While Jabberwocks trade Lair for Wyrd, they are capable of making a new nest in the Hedge, represented by at least three free dots in Hollow. This nest automatically takes on the Jabberwock's old Lair Traits, making it a comfortable resting place even for the most alien nightmares. Jabberwocks also tend to warp the Hedge around them, as the Begotten do, automatically applying Minor Lair Traits as Subtle Shifts and Major ones as Paradigm Shifts without having to roll hedgespinning dice. (The number of traits they apply this way is Wyrd/2, rounded down, starting with a Minor.)

    Jabberwocks lose their access to Nightmares, but retain Atavisms regardless of how physically transformed they are. They also have the usual three Goblin Contracts they can activate, using Satiety rather than Glamour, and can buy certain hob-specific Dread Powers as Merits. They can regain a small amount of Satiety from Goblin Fruit, or by bargaining with mortals and Changelings, but in general they still must hunt and feed according to their Hunger and Family - they can even still enter mortal nightmares, by accessing the Dreaming Roads.

    One thing Jabberwocks cannot easily do is find their way home to the Primordial Dream; they can no longer open Primordial Pathways, and their monstrous appearance makes traveling back Ironside a dicey proposition. If a Jabberwock does manage to return to the Astral, its homing sense for its old Lair kicks in, but it still must survive the agonizing process of the Horror ripping itself away from the flesh in order to become a normal Beast again. There is also the danger that the Lair may have been invaded in their absence--by Insatiables, Kindly Ones, Night-gaunts or other critters that haunt the Dream. For many Jabberwocks, it is better to remain in the Hedge and make the best of the situation than risk death trying to return to what they were.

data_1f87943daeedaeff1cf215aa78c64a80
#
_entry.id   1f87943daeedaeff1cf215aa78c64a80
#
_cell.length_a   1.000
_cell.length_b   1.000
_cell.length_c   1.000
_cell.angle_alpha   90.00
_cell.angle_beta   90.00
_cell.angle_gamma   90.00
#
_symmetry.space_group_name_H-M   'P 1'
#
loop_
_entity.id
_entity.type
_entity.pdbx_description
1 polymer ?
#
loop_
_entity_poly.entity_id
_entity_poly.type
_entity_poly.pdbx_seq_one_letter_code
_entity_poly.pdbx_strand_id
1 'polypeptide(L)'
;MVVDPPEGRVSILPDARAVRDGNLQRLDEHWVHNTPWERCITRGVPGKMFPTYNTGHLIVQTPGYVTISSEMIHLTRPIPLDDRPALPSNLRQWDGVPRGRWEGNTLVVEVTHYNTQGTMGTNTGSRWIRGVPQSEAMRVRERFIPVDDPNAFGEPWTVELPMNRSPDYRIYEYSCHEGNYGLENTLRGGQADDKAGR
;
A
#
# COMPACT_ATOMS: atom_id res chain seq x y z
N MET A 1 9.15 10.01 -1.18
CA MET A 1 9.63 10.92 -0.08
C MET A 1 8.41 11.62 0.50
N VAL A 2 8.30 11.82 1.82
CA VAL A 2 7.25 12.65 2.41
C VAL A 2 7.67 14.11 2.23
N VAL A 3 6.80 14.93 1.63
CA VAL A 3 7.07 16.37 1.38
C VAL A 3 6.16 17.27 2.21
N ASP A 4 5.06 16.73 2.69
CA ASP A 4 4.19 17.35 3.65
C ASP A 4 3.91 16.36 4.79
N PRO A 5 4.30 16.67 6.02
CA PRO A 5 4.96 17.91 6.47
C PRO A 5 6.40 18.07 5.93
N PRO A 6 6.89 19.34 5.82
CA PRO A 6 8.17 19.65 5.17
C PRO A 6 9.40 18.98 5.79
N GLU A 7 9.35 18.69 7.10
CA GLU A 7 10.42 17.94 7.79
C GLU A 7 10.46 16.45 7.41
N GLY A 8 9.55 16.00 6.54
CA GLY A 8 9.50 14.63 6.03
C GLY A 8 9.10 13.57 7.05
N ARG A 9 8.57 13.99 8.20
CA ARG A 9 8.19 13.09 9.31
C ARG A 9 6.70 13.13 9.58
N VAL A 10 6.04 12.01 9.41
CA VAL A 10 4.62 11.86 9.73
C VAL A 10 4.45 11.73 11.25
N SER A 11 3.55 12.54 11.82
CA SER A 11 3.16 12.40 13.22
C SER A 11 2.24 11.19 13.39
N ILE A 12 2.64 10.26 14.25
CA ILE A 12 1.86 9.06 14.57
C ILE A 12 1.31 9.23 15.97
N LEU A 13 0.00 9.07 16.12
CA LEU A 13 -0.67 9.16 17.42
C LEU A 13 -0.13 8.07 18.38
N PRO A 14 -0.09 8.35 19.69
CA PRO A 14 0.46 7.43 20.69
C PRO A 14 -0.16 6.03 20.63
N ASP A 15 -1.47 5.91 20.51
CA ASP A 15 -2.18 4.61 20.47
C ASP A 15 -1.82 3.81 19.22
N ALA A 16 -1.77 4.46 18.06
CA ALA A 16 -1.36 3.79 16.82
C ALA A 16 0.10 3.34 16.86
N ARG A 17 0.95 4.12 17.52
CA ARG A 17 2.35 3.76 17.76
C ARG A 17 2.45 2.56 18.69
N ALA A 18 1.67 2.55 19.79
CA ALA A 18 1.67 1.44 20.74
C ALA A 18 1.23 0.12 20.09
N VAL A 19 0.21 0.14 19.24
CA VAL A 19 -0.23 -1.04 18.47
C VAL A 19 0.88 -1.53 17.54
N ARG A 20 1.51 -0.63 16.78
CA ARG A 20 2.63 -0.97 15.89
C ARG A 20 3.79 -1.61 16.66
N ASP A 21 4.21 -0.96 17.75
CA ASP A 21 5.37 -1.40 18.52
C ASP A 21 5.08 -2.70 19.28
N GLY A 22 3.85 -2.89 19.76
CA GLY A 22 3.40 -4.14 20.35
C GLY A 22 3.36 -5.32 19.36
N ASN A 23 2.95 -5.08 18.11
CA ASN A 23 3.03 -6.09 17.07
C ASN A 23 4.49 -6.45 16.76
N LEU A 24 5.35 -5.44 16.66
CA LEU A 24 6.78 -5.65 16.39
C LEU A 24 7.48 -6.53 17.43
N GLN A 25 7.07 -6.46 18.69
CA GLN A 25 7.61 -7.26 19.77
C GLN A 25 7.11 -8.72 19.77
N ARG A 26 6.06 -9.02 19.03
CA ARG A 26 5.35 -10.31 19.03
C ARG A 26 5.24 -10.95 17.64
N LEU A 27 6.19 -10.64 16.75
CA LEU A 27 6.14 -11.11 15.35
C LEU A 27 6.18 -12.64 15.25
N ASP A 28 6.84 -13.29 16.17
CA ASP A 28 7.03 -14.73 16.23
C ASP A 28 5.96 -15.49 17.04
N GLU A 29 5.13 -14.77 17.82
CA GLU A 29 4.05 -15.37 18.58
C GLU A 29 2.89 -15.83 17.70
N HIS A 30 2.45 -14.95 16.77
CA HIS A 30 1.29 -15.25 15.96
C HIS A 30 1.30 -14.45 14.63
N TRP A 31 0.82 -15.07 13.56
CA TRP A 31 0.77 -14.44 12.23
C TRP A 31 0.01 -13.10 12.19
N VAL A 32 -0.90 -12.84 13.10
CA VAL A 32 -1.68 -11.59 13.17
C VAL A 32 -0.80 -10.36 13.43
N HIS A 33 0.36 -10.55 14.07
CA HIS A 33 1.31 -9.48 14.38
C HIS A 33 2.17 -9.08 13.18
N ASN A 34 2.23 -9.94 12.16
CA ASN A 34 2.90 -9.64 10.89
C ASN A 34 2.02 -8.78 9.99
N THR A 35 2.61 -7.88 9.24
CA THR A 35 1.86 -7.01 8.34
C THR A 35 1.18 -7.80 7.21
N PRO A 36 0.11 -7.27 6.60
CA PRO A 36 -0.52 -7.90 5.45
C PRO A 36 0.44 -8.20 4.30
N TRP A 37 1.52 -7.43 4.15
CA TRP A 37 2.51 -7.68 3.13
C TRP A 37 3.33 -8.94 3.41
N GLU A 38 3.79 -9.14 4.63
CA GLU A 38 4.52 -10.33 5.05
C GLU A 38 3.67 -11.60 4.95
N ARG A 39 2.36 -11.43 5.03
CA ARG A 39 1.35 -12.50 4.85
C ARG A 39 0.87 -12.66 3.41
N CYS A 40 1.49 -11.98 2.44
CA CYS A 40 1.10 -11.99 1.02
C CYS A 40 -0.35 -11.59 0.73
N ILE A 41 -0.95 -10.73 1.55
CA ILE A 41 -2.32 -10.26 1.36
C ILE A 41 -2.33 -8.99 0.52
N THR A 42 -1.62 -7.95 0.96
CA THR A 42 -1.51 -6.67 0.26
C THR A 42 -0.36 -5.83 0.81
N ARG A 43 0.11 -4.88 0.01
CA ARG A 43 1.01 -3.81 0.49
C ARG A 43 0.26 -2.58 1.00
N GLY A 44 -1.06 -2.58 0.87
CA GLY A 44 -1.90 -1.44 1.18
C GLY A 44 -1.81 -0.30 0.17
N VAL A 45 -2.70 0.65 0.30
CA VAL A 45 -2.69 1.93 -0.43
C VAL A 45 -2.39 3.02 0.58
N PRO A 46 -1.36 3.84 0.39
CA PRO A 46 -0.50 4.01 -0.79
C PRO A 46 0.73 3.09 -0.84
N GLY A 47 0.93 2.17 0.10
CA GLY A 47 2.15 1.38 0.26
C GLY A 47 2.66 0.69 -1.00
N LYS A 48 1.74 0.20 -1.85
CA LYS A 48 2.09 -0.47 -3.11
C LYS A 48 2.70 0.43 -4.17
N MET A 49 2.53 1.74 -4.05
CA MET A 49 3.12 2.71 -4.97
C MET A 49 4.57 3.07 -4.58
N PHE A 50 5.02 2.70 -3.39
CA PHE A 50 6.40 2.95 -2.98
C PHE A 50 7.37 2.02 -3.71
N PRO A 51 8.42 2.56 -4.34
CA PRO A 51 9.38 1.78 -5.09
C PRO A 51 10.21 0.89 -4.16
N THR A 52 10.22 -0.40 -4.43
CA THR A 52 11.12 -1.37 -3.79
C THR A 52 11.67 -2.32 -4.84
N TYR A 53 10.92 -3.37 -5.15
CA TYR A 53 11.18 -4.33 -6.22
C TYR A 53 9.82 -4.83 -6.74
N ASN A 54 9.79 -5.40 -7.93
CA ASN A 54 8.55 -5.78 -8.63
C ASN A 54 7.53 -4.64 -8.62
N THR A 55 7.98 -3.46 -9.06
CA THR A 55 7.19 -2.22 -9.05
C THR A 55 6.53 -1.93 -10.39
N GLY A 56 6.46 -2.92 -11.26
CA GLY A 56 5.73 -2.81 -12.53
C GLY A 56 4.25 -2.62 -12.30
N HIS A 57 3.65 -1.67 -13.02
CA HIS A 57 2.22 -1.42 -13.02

The Council of Elves in Reykjavik tell of a Jabberwock that's hunted Iceland's Hedge since at least the 19th century, a massive feline creature they call the Yule Cat (Icelandic: Jólakötturinn). Formerly an Eshmaki Nemesis, the Yule Cat was lured into the Hedge by a troll named Gryla and tricked into taking on more Goblin Debt than she could bear. The Yule Cat's Hunger drives her to punish the lazy, though a Frailty keeps her inactive much of the year, hence her name. She tends to emerge ravenous from Gryla's Hollow in late autumn (traditionally, around the time the sheep get a last pre-winter shearing) and gluts herself on the indolent before retreating again shortly after Christmas. Spun wool thread or yarn is a bane for the Yule Cat, and a clever motley of elves and Begotten might be able to use that to control her depredations and perhaps even lead her back to the Primordial Dream.